Speaking about the importance of measuring ROI, Friedland and Innes said, “Everything becomes easier when senior management tracks usability metrics and understands how they relate to success.” ROI can highlight three different types of benefits: lower costs, increased profits, and/or increased market share. “Target your ROI talks around what the person you’re talking to cares about.” For example, one might focus on internal benefits—such as managing risks, increasing revenues, or reducing costs—or external benefits—such as increasing users’ productivity, reducing the need for training, reducing the number of errors users make, or reducing support costs. Figure 5 summarizes operational processes for user experience.

Figure 5—Operational processes for UX

Operational processes for UX

This part of the course concluded with a group exercise in which participants analyzed the current state of operations in their UX groups, including the ROI for their UX activities.

Organizational Processes

“Collaboration is key. You can get things done as a team, even if you don’t report to the same manager.”—Friedland and Innes

The second part of this course focused on key organizational processes. Friedland and Innes suggested that UX professionals consider their value network—“the context in which you produce your existing deliverables,” including who provides essential resources, who are our partners in creating value, and who benefits from our work. They stated that a value network

  • “limits what you can do and defines how you are rewarded”
  • “can help you determine how to improve existing offerings”
  • “may blind you to new opportunities and limit growth”

As Friedland and Innes said, “Collaboration is key. You can get things done as a team, even if you don’t report to the same manager.” They suggested that UX professionals “cultivate allies in other groups to help … drive UX initiatives” and “change the company culture.” Friedland and Innes explored the myths that product managers, developers, and quality assurance engineers hold about UX and the myths that UX professionals hold about those other roles, then showed how UX professionals can develop win/win relationships with people in those roles and outlined initiatives they can pursue collaboratively with them. For example, a win/win proposition for developers and UX professionals is building “the best product possible given the constraints.” To that end, they can jointly develop a code library for user interface elements that brings consistency to user interfaces and promotes the reuse of code, thereby reducing development time.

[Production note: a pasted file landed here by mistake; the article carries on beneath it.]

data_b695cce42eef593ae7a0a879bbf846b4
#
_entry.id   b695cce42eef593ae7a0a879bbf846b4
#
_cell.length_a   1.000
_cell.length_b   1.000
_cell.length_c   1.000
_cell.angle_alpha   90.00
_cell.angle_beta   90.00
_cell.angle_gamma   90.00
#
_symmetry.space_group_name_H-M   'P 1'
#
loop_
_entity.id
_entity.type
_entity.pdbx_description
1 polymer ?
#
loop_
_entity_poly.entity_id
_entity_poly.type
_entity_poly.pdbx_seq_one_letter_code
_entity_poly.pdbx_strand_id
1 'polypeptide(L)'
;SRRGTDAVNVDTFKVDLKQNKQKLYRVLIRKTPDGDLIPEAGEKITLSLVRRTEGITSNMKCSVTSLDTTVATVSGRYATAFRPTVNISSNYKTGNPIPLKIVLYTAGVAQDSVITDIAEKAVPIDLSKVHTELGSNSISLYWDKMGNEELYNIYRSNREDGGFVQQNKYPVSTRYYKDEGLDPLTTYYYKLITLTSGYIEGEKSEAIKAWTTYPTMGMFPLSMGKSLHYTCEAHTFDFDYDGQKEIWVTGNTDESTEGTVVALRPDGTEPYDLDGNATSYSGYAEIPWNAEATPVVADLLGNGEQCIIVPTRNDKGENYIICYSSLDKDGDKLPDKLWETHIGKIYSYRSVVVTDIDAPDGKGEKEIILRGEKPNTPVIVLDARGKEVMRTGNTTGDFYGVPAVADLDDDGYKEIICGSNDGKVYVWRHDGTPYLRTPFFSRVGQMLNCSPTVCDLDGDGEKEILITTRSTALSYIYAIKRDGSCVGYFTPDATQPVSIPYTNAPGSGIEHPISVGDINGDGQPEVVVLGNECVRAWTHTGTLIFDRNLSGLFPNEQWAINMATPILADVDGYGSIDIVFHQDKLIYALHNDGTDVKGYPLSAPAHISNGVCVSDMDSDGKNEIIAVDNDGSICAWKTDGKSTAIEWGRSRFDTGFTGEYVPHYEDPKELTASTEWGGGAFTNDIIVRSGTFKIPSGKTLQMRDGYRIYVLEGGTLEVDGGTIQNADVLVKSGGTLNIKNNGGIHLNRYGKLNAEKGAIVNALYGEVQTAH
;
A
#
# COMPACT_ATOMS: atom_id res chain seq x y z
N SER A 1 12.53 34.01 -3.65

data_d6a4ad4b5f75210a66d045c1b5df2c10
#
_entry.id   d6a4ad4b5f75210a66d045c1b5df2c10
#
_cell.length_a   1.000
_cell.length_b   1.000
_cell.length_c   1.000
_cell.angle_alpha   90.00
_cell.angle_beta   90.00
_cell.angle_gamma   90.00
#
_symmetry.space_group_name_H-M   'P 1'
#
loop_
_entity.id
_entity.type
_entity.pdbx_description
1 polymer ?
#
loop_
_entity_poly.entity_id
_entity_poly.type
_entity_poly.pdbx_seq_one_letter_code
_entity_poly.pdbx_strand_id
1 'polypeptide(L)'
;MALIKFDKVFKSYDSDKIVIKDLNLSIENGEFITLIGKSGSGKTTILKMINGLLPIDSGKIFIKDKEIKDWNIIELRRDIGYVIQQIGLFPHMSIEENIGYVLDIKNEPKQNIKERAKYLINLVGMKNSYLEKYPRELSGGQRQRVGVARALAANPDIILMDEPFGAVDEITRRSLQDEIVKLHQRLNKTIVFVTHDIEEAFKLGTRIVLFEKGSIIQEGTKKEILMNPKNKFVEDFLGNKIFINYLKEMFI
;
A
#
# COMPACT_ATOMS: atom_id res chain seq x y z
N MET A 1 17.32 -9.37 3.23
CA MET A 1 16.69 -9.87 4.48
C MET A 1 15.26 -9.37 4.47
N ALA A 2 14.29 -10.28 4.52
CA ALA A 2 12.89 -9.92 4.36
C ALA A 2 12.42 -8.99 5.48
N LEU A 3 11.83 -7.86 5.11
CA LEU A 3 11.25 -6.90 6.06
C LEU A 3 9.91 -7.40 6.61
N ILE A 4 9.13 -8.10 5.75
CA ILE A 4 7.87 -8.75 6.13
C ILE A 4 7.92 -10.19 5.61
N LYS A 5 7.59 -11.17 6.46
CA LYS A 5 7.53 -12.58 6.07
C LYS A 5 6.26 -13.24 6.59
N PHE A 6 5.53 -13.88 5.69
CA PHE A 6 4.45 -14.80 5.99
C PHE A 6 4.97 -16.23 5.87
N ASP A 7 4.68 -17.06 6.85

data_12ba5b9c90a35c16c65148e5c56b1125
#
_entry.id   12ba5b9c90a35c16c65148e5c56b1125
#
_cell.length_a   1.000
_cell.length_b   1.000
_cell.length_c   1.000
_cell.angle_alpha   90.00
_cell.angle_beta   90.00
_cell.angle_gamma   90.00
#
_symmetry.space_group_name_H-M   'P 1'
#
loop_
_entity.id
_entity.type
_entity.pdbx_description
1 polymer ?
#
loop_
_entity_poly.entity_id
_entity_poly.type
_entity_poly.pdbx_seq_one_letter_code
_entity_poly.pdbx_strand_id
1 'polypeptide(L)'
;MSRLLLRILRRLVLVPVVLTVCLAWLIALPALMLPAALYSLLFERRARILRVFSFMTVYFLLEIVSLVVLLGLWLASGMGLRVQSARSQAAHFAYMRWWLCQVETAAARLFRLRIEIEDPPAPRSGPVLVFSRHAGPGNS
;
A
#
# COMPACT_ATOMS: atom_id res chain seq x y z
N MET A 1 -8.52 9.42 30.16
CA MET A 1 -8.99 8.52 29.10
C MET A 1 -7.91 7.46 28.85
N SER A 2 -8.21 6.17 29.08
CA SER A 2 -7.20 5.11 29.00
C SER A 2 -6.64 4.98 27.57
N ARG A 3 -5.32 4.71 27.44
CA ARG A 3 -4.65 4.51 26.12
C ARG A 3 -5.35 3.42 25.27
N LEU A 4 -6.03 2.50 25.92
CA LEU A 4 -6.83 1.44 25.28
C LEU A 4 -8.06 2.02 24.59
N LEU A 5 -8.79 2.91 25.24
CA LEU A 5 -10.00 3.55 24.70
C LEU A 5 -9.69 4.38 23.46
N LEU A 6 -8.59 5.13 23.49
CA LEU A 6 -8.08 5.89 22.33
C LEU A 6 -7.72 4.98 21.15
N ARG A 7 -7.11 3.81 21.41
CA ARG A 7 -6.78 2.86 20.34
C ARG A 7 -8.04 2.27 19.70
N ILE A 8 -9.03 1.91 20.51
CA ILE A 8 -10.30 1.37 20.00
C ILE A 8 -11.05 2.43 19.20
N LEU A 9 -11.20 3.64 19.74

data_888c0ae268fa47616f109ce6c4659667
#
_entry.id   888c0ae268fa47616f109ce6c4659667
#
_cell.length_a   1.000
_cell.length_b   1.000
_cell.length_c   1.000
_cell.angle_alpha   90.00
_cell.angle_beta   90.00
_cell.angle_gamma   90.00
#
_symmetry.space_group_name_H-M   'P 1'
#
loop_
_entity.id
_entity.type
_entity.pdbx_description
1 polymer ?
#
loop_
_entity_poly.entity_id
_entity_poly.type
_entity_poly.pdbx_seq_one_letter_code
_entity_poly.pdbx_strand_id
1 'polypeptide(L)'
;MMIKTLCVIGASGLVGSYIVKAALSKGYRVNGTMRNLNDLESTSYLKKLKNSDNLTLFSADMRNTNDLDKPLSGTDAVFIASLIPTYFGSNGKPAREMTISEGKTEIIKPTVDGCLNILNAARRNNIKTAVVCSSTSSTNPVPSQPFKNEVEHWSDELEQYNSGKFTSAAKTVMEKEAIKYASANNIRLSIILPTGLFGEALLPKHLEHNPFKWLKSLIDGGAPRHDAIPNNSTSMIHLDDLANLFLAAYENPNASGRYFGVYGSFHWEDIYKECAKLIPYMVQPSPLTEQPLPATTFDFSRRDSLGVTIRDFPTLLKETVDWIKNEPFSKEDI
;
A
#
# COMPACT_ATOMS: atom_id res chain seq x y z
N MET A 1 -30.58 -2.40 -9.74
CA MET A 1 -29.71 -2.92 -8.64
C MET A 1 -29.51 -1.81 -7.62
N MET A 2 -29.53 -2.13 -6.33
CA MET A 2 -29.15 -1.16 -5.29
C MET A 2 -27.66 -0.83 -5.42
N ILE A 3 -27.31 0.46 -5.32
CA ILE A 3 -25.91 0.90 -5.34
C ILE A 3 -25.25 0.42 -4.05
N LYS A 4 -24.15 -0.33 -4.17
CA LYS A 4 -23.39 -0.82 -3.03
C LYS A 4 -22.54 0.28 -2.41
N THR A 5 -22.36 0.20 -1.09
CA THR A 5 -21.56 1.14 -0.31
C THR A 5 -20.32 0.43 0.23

Discussing building relationships for success, Friedland and Innes spoke about “involving the right people at the right time, achieving results through formal and informal channels, fostering effective give-and-take relationships, understanding the perspectives and agendas of others, and knowing when to fight and when to compromise.” Figure 6 summarizes organizational processes for user experience.

Figure 6—Organizational processes for UX

Organizational processes for UX

Another group exercise followed Friedland and Innes’s discussion of organizational processes. Participants determined what groups within their companies have power, performed SWOT (Strengths / Weaknesses / Opportunities / Threats) analyses on those groups, and developed plans for influencing and collaborating with them. Then, they performed SWOT analyses on their own UX groups.

Strategic Processes

Strategy—determining if what you are doing makes sense from a big picture standpoint.”
—Friedland and Innes

Friedland and Innes defined strategy as “determining if what you are doing makes sense from a big picture standpoint.” In discussing long-term strategic planning, they spoke about how organizations must adapt to endure and suggested that UX groups consider the following questions from Peter Drucker in relation to both UX strategy and corporate strategy:

  • “What will our business be?”
  • “What should our business be?”
  • “What new things should we go into?”
  • “What existing product lines and businesses should we abandon?”

Their presentation included analyses of a number of strategic inflection points and their impacts on UX groups—that is, points at which companies must go through fundamental transformations to survive and thrive—including offshore development, the shift from HTML pages to Ajax, as shown in Figure 7, moving from EAI (Enterprise Application Integration) tools to applications, vision projects, the change in focus of product development at Apple from the iMac to the iPod. Friedland said, “UX is itself a disruptive process.”